Society stresses the importance of education. Good grades in school propel a kid to a prestigious institution; and getting into a world-renowed college leads to a bright, successful future. And this generation is lucky, we are mostly well-educated.
Ironically, schools mainly stuff information in our brains. Even though we are more educated, somehow our creativity is suppressed.
Yeah right, I’m not in the creative industry, it doesn’t matter.
No, having creativity is key nowadays. Any industry needs innovation, and it’s the most important component for success. When we step into society, problems and roadblocks are everywhere. And soon, we realize we lack creativity to solve them.
Scholars  have identified two thinking process: convergent thinking and divergent thinking. Education focuses on convergent thinking — emphasizes on finding definite, absolute answers. But in reality, we actually need divergent thinking more, which is the ability to find more than one way to solve problems, and it is essential to creativity.
How important is divergent thinking?
In a research conducted by neuroscientist Nancy C. Andreasen, she discovered IQ is not the factor to a creative genius, but having divergent thinking is. She writes:
Assuming that creativity is a trait everyone has in varying amounts, those with the highest scores (in the skill of divergent thinking) can be classified as exceptionally creative and selected for further study.
School equips us with knowledge we need, and we have more than enough training in convergent thinking, but to be creative once we leave the education system, divergent thinking is what we need to work on, and here’s how:
Challenge yourself to think of 10 options to solve a problem.
Often when we come across a problem, we only think of 1, or mostly 2-3 options. We then hold on to the possible solutions and deeply analyze the pros and cons. 90% of the time, we reject the option we proposed and get frustrated at ourselves.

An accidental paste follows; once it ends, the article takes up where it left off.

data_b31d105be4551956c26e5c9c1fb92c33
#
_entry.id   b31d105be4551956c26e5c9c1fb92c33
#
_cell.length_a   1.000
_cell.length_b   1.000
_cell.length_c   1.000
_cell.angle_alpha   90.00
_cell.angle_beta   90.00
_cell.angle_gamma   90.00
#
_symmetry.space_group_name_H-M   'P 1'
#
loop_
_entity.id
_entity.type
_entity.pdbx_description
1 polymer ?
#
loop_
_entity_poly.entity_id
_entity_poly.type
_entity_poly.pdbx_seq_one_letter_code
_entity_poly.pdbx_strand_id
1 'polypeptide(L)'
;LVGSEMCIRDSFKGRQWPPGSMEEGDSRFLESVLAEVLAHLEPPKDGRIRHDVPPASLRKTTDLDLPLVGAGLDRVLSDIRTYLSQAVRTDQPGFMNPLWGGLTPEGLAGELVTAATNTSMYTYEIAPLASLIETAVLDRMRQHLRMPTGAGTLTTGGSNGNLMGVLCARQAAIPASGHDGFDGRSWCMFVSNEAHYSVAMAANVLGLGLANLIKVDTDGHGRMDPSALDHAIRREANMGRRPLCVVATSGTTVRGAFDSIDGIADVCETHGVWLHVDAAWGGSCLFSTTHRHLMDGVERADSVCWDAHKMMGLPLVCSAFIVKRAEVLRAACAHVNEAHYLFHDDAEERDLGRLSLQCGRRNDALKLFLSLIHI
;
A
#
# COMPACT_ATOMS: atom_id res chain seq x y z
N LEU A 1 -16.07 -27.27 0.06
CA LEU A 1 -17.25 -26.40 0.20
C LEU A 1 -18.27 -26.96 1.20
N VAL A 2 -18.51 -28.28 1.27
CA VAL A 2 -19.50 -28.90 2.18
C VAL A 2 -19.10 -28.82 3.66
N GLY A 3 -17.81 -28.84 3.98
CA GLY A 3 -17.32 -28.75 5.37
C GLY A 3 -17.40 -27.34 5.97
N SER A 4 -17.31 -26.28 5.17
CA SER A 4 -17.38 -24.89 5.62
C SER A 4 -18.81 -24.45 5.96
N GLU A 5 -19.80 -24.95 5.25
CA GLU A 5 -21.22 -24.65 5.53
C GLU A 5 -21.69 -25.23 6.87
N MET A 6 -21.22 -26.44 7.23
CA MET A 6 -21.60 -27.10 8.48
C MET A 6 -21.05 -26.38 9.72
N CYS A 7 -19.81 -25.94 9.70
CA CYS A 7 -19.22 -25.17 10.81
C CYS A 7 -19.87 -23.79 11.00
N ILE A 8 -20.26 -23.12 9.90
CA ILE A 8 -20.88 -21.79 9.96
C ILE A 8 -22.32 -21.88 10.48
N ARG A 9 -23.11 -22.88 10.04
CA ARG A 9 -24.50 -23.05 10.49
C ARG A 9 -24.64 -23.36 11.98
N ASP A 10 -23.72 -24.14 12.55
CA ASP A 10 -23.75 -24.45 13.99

We have all been in this situation: In a meeting, person A suggests a solution and everyone starts to evaluate the option. Then person B proposes another option, the same happens. Afterwards, everyone is banning everyone else’s suggestions, and waiting for the BEST solution to come around.
Can you imagine how unproductive is that?
So I challenge you (or you could challenge yourself too): when you encounter a problem, try to think of AT LEAST 10 OPTIONS. Ignore the feasibility for a minute.
For example, your boss asks you to fix the problem of decreasing views on your company’s website. The usual approach is to make a suggestion and assess the option. But with divergent thinking, we should first come up with many different ideas, like to use Instagram to attract younger viewers, change the layout of the web, fix bugs, develop new features, and more. We then go through the list and weigh the pros and cons.
But I can’t come up with 10 ideas, what can I do?
British science writer Matt Ridley introduced the concept of “idea sex”, which means combining two ideas to “reproduce” a new idea. It is particularly useful when you run out of ideas. To put it in other words, idea sex is like mixing and matching outfits with a limited amount of clothes.
Still a bit confused? Here is more of Matt Ridley’s TED talk on “idea sex”.
What else should I do if I don’t even have a solid idea?
“Creativity is just connecting things,” Steve Jobs once said. He also thought “most people don’t have enough dots to connect because they haven’t had many diverse experiences.” To be creative or innovative, we need a broad knowledge base.
Ever scrolled through Facebook and paused at an intriguing post, then told youself “nah, I’m not interested” and continued scrolling?
Sometimes, we are too picky to the knowledge we absorb. Similar to the approach of convergent thinking, we look at something and immediately put it into the “yes” or “no” bin. It doesn’t hurt to expand your knowledge base, you never know when the information you acquired is going to be useful.
Creativity doesn’t equal the number of ideas you generate.
Don’t be mistaken, being creative is not measured by how many ideas you have, it rather requires the ability to turn abstract ideas into practical solutions. Always keep a clear objective in mind when generating ideas, you will later realize it makes divergent thinking easier and smoother, and finally boosts your creativity.
|||^||Harvard Professional Development: Convergent vs. Divergent Thinking|
|||^||The Atlantic: Secrets of the Creative Brain|
|||^||The Week: What is ‘idea sex’?|